As a professional standup comic for over 35 years, people often ask me, “What is the worst show you ever did? What was the worst you ever bombed?” I always thought that was an odd question, but people really do inquire.
Now you would imagine that having performed approximately 8,000 shows, I would have a difficult time answering that question. There would be so many to choose from. But the truth is I have rarely bombed in my career. It’s not because my material is so amazing that I am “bomb proof,” it’s just the overwhelming majority of my shows have been right here in the area where people generally know who I am before I hit the stage and that counts for a lot. But that doesn’t mean I haven’t had any rough shows.
But the worst? I don’t even have to think about it. It took place right here in South Jersey! Wildwood Convention Center. Aug. 10, 1996. On the bill with Weird Al Yankovic. So in a month that celebrates April Fools’ Day, here’s the sad, sad tale.
I opened up for Weird Al at Valley Forge Music Fair earlier that year in June and had a tremendous show. And working Weird Al’s crowd was not easy because for the most part it consisted of 9-yearolds with their parents. And that’s the worst kind of crowd demographically. Where do you find middle ground with such an age gap?
Weird Al had to work the same crowd but he had a seven-piece band and a terrific visual show with slides and films. I’m out there on my own and if a joke doesn’t work, you know it. Believe me, you know it.
But I did so well, they asked me to perform the next night in Long Island. They chauffeured me up, paid me more money and I had another strong show.
So when the tour circled back around in August to Wildwood, I was asked to work with Weird Al again and I took the gig. Piece of cake, right? Not so fast.
It’s August and it’s 100 degrees and it’s even hotter than that inside Wildwood Convention Center. It’s so sweltering that it destroys the soundboard and they have to go out and get a new one. And it’s not like you can acquire one at the Boardwalk store selling “I’m With Stupid” t-shirts. The show is already an hour and a half late. I am not advertised as being on the bill and the crowd has been chanting, “We want Weird Al” for 40 minutes.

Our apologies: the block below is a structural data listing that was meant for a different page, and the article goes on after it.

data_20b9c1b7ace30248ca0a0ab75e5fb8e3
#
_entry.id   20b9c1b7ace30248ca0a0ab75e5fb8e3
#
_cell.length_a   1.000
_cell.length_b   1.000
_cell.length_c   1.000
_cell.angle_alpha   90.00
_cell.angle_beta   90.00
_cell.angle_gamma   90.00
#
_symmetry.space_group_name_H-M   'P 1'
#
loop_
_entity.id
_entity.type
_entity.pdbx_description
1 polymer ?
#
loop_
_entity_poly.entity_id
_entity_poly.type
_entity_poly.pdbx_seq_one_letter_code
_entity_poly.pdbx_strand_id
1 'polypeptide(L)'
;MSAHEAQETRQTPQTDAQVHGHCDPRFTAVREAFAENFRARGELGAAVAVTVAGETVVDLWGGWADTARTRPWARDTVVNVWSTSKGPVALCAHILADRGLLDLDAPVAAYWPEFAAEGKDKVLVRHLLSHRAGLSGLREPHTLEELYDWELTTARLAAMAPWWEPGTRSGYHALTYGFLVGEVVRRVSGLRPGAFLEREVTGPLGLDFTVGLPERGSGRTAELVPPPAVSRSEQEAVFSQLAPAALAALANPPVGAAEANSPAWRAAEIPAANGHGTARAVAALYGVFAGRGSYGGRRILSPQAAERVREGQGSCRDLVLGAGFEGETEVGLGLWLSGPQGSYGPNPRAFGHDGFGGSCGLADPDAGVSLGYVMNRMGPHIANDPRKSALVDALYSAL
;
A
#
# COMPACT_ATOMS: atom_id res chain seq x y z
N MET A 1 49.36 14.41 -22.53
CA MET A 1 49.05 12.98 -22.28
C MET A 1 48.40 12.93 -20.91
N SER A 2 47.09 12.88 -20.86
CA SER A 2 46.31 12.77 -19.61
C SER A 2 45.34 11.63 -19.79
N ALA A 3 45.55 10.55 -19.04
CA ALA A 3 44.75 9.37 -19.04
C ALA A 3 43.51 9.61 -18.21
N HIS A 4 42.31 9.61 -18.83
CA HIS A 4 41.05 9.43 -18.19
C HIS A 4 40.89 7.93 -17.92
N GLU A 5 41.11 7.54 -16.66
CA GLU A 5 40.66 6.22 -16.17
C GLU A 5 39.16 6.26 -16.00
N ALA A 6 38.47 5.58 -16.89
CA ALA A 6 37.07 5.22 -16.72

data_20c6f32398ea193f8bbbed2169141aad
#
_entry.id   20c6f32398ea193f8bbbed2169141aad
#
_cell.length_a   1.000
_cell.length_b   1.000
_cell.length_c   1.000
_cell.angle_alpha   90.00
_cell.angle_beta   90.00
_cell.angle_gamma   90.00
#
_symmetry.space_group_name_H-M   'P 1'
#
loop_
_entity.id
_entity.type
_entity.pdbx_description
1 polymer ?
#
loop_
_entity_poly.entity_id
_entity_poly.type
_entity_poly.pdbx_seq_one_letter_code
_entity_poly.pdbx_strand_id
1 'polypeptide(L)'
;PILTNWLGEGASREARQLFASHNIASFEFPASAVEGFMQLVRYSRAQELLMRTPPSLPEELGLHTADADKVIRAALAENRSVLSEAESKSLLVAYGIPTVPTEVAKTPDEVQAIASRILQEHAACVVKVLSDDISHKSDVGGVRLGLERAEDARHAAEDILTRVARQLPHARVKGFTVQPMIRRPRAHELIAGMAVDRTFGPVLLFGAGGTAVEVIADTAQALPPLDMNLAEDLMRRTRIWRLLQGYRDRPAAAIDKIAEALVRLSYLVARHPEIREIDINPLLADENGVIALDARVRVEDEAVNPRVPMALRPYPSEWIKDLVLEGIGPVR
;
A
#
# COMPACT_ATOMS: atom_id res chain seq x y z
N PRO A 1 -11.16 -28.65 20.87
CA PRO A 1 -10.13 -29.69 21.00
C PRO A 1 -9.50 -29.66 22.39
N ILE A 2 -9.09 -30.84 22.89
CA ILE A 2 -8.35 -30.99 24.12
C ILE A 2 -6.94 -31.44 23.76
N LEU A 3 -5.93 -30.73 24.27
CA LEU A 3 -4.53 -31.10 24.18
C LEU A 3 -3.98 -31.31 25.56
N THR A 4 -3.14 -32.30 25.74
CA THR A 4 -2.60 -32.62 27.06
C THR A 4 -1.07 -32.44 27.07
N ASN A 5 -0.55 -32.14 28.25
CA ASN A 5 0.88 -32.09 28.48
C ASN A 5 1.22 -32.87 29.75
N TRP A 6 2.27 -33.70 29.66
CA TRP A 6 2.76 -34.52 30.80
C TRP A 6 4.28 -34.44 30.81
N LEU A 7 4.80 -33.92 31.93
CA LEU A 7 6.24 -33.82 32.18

I seek out the promoter and tell him that it would be ill-advised to have me go on and don’t even worry about paying me. I’m staying over in Sea Isle and that it would be no big deal for me just to go home. But he insists I go on.
Well, there’s this blonde DJ from a local radio station who’s going to go out on stage to this effect. “Hi everybody! I’m Laura from WEAK’s Lou and Laura Morning Show. Are we ready to have a good time?!” And the crowd starts booing her. The “We want Weird Al” chant starts up again. Ten-year-old boys are yelling, “Take off your top!”
I’m in the wings freaking out. To hell with the promoter, I’m thinking. I’m trying to signal her to just introduce Weird Al, but she brings me on anyway.
All I can tell you is that the next four minutes were the longest of my life. Yeah, you read that right; four minutes! The blonde DJ has to scream my introduction over the jeers and “Weird Al” chants. It’s the first time in my career that I have walked out to boos. They don’t let up when I step up to the microphone. I try a joke but the audience doesn’t even hear me over the din. Shoot, I can’t even hear myself. This is what the Beatles must have felt like at one of their live shows.
The sweat starts pouring down. It’s not flop sweat, it’s 100-degree sweat. It’s fear-for-my-life sweat. Now when a comic’s show is going badly, there are little tricks of the trade you can pull off to hopefully turn shows around. But I had never been in a situation like this before and I can’t think of a damn thing to get me out of it. “We want Weird Al!” “We want Weird Al!” “Boooooooo!” I felt like Christopher Walken in the climactic scene of The Deer Hunter.
I try another joke. Nothing. Seriously, they can’t even hear me. And I’m supposed to do 30 minutes! A light bulb goes off in my head. I literally start running from one end of the stage to the other jumping up and down like a maniac. I’m practically doing jumping jacks. The whole time I’m screaming “Do you want Weird Al?! Do you want Weird Al to come out?” “YES!” the 5,000 in attendance scream back.
“Then you’re going to have to quiet down while I introduce him.” This actually works and the animals pipe down for a moment. I stop jumping up and down, turn to the crowd, and bellow “I have a message from Weird Al.” The audience gets even quieter. “Weird Al has asked me to tell all of you to go enjoy yourselves!” Except I don’t say “enjoy” and I storm off.
Four minutes. That’s how long I was out there. Backstage it’s a madhouse. There’s some sort of Wildwood city councilman yelling at me: “You can’t use that language in front of kids!” I tell him to do the same exact thing I just asked the crowd to do. I see a door and I push it open just hoping it will get me out of there. It does and I’m out on the streets.
Now all of this sounds like I was real macho about what went down, but when I get to my car I’m so rattled I can’t get the key (this was before those key fob things) in my car to open it. Inside the car I had to fight back tears, but at least I could look myself in the mirror and know that no one in the Convention Center saw me like this. Not that this thought made me feel any better.
To make matters worse, my buddy Dave (who I really didn’t know that well at the time, but whom I became close with later) was at the show with his kids and over the last 20 years has never let me forget it. Thanks, Dave.
Big Daddy Graham is a renowned stand-up comedian and overnight personality on SportsRadio 94WIP. Check out his new podcast, Big Daddy’s Classic Rock Throwdown, at BigDaddyGraham.com.
Published (and copyrighted) in South Jersey Magazine, Volume 14, Issue 1 (April, 2017).
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